He makes the following assumptions:
- That 100% of people, given a choice between stealing something and paying for it, will steal it.
- That the shitbags who steal from torrent sites would have actually paid for the books had the torrents not been available.
- That quality has no virtue, and that no writer will be good enough to warrant the support of readers enthusiastic enough about their work to PAY them, rather than stealing from them.
- That publishers somehow PROTECT writers, and that left in the wild, no writers will be able to survive.
This article is generating some worried discussion on the How To Think Sideways Renegade Marketing board. (Members only, so no link).
Now read my counterargument.
Our objective HERE is to make sure good writers without publishers don’t get lost.
To do that, you:
- Write a story worth reading
- Price it at a price people with integrity will willingly pay
- Recommend other writers whose work is like yours.
- Get to know them, exchange site links, and promote each other’s work as well as your own.
- Interact personally with your readers.
- Thank them when they recommend you to other readers.
- Let them know they matter to you.
- Listen to what the people who LOVE your work have to say about it. (To hell with the ones who hate it—they’re not your market and you’ll kill your writing trying to satisfy them.)
Look. It’s always “the best of times, the worst of times.” If you figure out what really matters to you in life, decide on a plan of action to make it happen, and then act, for you it will be the best of times.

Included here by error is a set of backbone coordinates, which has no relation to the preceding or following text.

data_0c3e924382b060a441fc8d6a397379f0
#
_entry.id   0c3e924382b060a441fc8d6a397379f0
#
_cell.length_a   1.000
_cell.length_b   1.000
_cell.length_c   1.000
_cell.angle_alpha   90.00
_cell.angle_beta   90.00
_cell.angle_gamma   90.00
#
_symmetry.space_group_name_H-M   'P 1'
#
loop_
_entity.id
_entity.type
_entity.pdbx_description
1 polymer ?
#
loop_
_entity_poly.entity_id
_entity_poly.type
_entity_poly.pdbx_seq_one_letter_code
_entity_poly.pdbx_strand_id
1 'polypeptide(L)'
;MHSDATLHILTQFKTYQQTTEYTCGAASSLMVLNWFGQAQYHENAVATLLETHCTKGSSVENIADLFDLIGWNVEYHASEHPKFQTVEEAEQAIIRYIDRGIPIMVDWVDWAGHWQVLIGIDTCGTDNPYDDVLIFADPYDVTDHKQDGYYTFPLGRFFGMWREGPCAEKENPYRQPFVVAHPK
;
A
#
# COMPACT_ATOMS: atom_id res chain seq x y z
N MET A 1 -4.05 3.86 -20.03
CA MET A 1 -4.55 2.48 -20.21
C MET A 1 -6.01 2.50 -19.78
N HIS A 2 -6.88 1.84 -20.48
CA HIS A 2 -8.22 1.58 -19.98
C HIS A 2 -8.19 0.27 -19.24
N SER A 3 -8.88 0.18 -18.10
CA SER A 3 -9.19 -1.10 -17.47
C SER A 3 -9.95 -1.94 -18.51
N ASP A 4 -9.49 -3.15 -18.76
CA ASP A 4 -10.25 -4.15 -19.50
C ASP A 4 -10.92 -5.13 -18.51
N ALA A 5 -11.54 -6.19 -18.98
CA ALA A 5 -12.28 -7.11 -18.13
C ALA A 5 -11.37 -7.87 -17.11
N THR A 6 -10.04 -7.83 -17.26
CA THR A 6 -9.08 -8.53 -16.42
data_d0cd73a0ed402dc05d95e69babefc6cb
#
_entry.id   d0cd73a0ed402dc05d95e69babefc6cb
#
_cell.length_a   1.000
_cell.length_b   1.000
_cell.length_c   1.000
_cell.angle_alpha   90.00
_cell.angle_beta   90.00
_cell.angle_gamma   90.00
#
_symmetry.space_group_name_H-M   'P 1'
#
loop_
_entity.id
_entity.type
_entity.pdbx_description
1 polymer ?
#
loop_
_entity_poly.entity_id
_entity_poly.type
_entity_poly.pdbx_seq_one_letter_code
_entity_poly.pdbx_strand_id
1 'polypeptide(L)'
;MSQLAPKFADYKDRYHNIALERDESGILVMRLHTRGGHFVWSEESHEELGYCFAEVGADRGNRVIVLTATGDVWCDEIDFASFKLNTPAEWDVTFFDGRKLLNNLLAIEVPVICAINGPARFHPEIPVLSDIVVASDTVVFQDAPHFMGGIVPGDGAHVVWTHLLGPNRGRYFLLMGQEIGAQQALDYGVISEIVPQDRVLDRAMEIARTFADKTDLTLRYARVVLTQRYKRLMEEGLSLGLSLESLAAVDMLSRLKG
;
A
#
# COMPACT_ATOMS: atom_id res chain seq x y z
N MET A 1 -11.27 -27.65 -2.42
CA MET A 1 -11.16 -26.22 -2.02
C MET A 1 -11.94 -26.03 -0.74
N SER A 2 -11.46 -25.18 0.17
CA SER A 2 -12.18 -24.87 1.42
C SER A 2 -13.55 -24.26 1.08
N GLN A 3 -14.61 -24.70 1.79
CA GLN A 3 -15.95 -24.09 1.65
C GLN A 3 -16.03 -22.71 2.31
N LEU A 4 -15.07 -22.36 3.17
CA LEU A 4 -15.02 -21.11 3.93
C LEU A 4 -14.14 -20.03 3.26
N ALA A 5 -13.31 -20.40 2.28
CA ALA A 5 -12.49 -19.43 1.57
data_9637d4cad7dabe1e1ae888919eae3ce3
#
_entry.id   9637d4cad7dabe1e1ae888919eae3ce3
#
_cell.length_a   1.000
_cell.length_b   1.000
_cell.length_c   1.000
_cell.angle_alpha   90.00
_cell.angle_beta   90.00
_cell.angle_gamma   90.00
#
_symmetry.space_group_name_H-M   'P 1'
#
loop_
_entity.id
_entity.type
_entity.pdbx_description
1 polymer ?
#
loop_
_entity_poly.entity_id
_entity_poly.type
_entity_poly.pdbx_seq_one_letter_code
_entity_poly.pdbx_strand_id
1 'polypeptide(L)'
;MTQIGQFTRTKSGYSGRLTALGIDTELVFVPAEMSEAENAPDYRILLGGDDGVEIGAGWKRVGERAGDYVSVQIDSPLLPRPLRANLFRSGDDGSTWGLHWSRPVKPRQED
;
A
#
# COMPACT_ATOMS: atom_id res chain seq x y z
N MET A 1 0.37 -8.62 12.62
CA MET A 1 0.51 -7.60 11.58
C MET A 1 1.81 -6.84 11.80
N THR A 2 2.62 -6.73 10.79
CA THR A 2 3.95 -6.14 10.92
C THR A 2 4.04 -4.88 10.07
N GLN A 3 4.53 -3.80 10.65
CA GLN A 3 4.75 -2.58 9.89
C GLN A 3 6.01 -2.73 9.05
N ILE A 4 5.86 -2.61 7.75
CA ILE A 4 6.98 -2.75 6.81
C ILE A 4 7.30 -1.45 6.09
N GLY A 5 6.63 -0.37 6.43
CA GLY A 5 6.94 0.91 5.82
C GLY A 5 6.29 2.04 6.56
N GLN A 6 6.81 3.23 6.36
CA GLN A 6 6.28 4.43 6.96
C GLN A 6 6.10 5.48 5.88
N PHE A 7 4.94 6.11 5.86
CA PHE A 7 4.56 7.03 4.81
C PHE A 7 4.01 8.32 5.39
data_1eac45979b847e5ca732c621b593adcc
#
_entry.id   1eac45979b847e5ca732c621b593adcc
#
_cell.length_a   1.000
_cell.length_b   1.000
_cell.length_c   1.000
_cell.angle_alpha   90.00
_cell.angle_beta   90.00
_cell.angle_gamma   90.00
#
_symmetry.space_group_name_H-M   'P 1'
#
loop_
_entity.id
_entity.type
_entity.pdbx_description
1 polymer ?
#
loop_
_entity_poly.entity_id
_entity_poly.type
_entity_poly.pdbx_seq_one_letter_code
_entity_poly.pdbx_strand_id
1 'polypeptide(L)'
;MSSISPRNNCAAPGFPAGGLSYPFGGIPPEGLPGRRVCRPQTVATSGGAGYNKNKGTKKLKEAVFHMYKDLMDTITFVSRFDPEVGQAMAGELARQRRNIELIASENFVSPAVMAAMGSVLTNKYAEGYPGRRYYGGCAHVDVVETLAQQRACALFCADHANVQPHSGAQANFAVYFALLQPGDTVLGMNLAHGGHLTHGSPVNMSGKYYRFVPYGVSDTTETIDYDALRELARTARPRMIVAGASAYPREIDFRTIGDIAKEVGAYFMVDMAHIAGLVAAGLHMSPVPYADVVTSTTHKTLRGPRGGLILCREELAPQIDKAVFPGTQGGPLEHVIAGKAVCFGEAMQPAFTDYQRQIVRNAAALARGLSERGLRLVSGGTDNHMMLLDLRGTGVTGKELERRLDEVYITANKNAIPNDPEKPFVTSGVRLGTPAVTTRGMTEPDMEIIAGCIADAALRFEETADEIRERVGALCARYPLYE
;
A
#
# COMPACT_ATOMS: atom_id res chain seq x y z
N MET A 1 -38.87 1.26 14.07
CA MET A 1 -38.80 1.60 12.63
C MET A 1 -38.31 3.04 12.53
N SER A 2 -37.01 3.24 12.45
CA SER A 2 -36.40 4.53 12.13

If you sit on your hands and bemoan the horrible state of publishing, you’ll live in the worst of times, and never get out.
Figure out who you want to be.
Figure out how you want to live.
Figure out what you want to write.
And then make it so with your effort, your determination, and your intelligence.
I could have let my career die any number of times when things were bad. Every series I ever wrote got cancelled prematurely. Having that happen ONCE has killed a lot of careers.
I found ways to remake myself, remake my writing, change genres, change from fiction to non-fiction. I have ALWAYS gotten paid. I have ALWAYS paid the bills (though sometimes it’s been scary).
And there’s always some dick-head saying from now one, no one will pay for whatever it is you do.
You know what?
There’s all sorts of free information on writing on the internet. Why are you paying to be here? (ED.: In my writing class.)
Because the information you pay for from recommended sources is better than the stuff that’s free.
Same with fiction. People will pay to read something good. The folks who just want “free” are willing to put up with a lot of crap. Let ‘em have it.
The folks who steal wouldn’t have bought your work anyway. They’re thieves. They’re scum. They LIKE what they are. Screw ‘em.
Be good enough to get paid, and the people worth dealing with will pay you.
And with that, you come full circle. This is why you’re here. To learn THAT.
And how do you know when you’re good enough to get paid?
When you put your work out there, and the first person pays you, then recommends you to one other reader.
This is not the end of publishing. This is the beginning of publishing the way it should be.
And some additional info. Most people have abandoned newspapers. But there are individuals making tens of thousands of dollars a month independently publishing single-topic newsletters.
Long-tail publishing will probably destroy the multi-million copy bestseller. But word of mouth works, folks, and if people like your work, they’ll tell friends. You can make a living by writing for your readers, LISTENING to them, and creating things that matter to both them and you.
Corporations that rely on manufacturing (like print book publishers) are going to have a hell of a time surviving.
In the wake of their passing, agile individuals have the opportunity to step up and make their own places. I’ve been doing this since 2006 now.
You can’t be lazy and succeed.